Democracy’s Weakness in the Face of COVID

The effectiveness of persuasion has reached a ceiling and even the most ambitious incentive programs to encourage vaccination have failed.

David Abuchar Luna
3 min readAug 26, 2021


The current situation in advanced democracies in the world is absurd. While less than 2% of the population in low income countries has received at least one dose, in most rich countries vaccination rates have stunted, with 20–40% of the population still hesitant or clearly refusing to get the shot.

Vaccine hesitancy or rejection is repeatedly explained by more or less preposterous ideas, all of which have in common the fact that they disavow scientific evidence. Even if vaccines do not offer 100% protection against the virus, they significantly reduce the chances of getting it. The fact the pandemic is not over in advanced liberal democracies is mainly explained by the reluctance of this 20–40% of the population to vaccinate.

As the new COVID variants cause cases to spike again, with a few exceptions like France, democratic governments continue their light handed efforts to convince the skeptics to get the shot. But the effectiveness of persuasion, as the statistics show, has reached a ceiling and even the most ambitious incentive programs to encourage vaccination have failed.

For those who argue against mandating vaccination because it violates personal freedom, the core counter argument is simple. One person’s freedom ends where another’s begins. Not vaccinating is a choice that transgresses other people’s freedom. The less people are vaccinated, the more the virus circulates. The more the virus circulates, the more people get infected. As a result, the unvaccinated not only put themselves at risk, but everyone else too. Not vaccinating is thus equivalent to driving drunk.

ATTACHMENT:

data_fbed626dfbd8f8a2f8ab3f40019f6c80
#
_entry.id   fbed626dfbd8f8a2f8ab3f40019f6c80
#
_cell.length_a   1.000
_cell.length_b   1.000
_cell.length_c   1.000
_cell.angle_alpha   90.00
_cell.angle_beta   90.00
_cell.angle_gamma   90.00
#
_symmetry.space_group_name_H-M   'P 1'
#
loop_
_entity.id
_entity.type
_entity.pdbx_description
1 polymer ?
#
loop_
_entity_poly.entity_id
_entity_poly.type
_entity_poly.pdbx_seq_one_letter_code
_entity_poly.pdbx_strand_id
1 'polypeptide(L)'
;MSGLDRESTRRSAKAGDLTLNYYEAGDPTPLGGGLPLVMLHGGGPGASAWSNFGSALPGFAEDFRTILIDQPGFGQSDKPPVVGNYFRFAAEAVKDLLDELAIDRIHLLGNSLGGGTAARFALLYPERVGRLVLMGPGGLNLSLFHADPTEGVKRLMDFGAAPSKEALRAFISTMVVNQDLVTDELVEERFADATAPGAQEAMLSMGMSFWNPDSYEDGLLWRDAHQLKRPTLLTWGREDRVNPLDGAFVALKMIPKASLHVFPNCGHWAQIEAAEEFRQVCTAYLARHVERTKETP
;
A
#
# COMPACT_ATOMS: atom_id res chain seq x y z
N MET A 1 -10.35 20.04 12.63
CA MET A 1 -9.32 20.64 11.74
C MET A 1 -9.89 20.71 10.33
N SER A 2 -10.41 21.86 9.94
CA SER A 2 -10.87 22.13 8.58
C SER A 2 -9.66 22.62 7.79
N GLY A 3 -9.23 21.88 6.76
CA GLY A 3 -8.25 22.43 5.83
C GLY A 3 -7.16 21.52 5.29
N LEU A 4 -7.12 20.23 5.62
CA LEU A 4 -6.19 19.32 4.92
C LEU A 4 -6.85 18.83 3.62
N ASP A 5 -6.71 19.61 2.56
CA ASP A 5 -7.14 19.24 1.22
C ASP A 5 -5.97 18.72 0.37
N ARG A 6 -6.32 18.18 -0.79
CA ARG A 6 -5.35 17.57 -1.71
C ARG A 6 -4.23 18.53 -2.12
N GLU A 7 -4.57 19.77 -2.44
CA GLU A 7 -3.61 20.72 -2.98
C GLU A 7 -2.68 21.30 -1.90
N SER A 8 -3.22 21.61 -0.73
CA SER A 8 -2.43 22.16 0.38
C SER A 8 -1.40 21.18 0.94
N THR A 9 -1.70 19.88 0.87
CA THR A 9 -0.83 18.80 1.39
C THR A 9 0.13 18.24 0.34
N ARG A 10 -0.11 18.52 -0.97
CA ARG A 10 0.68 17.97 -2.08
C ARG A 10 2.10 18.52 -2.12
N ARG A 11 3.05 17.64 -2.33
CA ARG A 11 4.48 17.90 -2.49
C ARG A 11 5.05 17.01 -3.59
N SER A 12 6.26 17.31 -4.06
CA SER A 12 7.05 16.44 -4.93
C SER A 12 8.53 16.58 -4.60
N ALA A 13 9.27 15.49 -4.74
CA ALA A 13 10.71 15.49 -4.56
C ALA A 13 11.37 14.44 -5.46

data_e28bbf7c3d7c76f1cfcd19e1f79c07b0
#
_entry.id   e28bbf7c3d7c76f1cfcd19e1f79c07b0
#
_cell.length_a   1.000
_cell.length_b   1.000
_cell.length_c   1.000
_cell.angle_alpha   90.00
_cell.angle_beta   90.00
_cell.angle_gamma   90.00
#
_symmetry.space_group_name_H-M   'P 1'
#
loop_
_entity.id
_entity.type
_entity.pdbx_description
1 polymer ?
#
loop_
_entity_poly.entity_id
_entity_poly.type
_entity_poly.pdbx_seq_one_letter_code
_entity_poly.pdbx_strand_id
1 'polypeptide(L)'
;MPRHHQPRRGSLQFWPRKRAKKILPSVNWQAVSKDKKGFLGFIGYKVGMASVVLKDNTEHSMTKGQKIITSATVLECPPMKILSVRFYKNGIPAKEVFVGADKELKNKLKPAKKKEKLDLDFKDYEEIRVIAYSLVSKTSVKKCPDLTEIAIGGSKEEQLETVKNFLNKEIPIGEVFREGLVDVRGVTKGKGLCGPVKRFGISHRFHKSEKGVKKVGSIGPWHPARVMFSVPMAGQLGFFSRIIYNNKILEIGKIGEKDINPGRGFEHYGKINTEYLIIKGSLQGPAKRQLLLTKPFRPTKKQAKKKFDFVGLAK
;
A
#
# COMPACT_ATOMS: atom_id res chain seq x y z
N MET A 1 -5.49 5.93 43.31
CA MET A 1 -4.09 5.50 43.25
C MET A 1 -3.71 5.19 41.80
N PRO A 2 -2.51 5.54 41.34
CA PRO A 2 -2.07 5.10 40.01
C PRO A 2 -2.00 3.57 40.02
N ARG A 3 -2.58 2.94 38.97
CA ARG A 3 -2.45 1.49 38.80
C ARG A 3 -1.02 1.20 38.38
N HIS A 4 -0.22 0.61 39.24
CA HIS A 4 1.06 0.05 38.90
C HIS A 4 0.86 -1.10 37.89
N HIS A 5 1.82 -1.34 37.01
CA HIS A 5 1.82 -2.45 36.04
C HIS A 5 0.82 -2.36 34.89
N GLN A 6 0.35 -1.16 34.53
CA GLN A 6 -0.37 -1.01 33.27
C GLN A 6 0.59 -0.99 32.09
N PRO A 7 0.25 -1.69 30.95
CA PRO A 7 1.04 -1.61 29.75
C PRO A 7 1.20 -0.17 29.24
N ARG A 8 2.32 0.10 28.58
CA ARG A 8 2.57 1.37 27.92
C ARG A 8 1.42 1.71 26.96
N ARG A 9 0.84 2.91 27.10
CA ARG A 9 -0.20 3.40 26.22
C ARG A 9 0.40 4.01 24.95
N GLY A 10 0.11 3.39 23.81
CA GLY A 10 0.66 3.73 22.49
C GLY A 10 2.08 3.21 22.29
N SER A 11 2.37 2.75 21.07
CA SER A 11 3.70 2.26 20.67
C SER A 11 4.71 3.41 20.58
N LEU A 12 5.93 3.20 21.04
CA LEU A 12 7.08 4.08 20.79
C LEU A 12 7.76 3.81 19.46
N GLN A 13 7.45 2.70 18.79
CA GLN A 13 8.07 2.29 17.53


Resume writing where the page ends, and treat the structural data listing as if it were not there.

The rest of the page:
The data in the US is evidence of this. Of the 10 states currently having more cases per 100,000 inhabitants, 9 have less than 50% of the population fully vaccinated. Not mandating or enacting coercive measures to oblige citizens to vaccinate equals not prohibiting drunk driving, while asking those driving sober to do it more carefully (i.e. wear masks, keep social distance, not gather in large groups...) or to avoid doing it at all (i.e. confinement).

If a mandate seems excessive for democratic leaders, the French government’s blueprint* of coercive measures is a good starting point. Requiring a sanitary pass to access most indoor public venues and charging for PCR testing will make life extremely difficult, and costly, for those who refuse to take the shot. However, the results of the French experiment are still to be seen and there are already counterfeit sanitary passes in offer.

In the face of democratic governments’ inaction, businesses are having to step in and enforce vaccination themselves. In the United States, companies like Google, Disney, Walmart and Chevron have already mandates in place. Similarly, autocratic regimes such as Saudi Arabia and Russia have rolled out mandatory vaccination. It should not come as a surprise that other authoritarian regimes follow suit. If liberal democracy wants to halt the steep decline it has undergone in the last 10 years, it needs to be more pragmatic and resolute when the circumstances require it.

*The result of the French government’s measures can not be judged today as several of its mandates have not been enforced yet.



David Abuchar Luna

Colombian living in Brussels. I write about football, current affairs & reggaeton/ Colombiano viviendo en Bruselas. Escribo sobre fútbol, actualidad y reggaetón